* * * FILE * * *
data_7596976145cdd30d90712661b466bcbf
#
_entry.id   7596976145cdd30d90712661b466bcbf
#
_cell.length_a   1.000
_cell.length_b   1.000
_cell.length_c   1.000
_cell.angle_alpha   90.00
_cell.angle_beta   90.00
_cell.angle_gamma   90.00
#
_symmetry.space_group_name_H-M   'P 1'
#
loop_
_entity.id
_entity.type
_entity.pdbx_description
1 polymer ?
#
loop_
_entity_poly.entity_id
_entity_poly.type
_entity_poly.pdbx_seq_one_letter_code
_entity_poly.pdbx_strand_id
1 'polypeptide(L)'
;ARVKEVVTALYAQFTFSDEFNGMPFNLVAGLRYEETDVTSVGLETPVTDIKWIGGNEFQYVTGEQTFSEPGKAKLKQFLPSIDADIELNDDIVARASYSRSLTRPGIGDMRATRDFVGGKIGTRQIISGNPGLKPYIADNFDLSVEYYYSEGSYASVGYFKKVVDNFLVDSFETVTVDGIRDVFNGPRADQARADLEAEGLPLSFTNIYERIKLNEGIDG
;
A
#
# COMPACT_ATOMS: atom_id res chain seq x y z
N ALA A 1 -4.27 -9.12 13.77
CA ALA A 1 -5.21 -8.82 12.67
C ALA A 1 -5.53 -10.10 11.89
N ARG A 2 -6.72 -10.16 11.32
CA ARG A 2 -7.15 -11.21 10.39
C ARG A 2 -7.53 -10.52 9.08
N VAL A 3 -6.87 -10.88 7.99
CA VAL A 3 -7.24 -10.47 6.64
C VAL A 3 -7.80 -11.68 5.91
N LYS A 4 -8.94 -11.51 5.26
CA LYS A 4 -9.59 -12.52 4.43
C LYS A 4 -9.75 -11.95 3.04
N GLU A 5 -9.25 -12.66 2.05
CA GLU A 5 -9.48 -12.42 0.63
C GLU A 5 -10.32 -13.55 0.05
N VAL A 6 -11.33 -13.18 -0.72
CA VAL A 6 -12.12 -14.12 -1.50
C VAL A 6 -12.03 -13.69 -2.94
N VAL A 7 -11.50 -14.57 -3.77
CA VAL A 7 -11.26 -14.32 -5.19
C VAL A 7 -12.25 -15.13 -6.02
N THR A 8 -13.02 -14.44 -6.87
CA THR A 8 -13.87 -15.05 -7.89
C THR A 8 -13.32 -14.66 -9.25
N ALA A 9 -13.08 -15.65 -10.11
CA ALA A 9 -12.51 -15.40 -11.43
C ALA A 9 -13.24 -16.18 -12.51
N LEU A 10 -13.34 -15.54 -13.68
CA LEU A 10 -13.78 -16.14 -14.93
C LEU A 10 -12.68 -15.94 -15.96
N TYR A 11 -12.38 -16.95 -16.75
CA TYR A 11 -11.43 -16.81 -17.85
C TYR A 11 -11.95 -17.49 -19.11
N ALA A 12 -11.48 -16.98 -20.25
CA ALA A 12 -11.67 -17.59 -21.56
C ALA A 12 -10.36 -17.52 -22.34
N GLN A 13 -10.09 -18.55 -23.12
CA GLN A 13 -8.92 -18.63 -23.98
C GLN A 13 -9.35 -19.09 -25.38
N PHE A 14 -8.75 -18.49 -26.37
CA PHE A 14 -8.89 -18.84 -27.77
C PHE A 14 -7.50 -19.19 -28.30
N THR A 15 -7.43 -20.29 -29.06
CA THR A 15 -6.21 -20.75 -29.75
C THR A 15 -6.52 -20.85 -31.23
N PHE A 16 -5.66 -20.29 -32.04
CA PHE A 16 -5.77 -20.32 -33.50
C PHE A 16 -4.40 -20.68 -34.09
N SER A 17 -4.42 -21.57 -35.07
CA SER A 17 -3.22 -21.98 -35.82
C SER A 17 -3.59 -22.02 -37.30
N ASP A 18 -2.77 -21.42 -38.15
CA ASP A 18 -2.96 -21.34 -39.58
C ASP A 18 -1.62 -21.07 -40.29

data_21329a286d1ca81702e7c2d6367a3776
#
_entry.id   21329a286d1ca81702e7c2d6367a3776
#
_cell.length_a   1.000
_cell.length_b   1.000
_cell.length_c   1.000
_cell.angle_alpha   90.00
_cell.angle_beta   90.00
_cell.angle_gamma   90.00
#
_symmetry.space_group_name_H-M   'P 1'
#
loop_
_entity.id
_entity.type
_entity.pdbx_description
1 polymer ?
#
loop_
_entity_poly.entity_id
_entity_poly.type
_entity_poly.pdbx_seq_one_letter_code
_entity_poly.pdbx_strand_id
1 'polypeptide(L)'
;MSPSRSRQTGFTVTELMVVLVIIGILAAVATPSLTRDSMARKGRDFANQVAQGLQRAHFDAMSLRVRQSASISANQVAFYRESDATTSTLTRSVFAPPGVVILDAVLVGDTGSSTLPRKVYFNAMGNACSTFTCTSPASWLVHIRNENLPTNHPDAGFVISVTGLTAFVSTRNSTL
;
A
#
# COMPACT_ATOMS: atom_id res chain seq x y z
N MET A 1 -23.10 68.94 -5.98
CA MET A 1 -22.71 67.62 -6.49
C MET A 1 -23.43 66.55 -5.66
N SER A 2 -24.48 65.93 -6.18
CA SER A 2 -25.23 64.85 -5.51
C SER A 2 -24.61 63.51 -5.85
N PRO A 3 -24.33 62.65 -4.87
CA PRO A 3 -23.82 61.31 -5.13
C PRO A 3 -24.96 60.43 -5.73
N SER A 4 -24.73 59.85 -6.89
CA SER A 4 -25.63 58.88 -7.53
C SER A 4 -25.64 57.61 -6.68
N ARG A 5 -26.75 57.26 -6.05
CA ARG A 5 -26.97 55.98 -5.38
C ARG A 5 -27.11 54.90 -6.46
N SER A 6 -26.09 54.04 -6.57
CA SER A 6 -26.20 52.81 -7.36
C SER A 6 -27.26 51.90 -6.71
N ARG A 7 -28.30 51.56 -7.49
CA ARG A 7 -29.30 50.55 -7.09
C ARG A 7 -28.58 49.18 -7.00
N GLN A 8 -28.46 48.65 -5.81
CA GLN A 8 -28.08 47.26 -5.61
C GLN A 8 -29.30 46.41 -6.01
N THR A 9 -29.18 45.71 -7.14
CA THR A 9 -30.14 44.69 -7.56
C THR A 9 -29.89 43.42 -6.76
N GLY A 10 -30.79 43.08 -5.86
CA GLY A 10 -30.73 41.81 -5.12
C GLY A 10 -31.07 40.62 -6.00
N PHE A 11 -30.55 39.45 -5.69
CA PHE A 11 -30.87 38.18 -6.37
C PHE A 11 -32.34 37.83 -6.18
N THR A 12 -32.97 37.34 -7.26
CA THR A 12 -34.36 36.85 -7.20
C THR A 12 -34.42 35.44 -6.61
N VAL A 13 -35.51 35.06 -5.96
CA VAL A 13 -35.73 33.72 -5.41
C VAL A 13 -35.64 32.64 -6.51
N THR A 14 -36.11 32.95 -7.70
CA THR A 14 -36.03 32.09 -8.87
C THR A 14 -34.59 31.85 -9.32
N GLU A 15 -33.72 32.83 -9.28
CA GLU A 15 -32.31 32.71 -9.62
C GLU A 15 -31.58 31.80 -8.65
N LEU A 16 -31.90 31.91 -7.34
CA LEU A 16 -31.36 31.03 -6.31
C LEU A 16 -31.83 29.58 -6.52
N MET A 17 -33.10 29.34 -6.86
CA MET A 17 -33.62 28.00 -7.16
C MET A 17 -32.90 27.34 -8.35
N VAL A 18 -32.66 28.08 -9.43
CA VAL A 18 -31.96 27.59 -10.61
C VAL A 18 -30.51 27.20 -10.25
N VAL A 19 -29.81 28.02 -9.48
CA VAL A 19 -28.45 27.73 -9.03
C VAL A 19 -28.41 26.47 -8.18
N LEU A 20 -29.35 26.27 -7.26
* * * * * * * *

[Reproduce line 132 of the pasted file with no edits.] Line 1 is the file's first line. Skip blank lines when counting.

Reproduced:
C SER A 6 -27.26 51.90 -6.71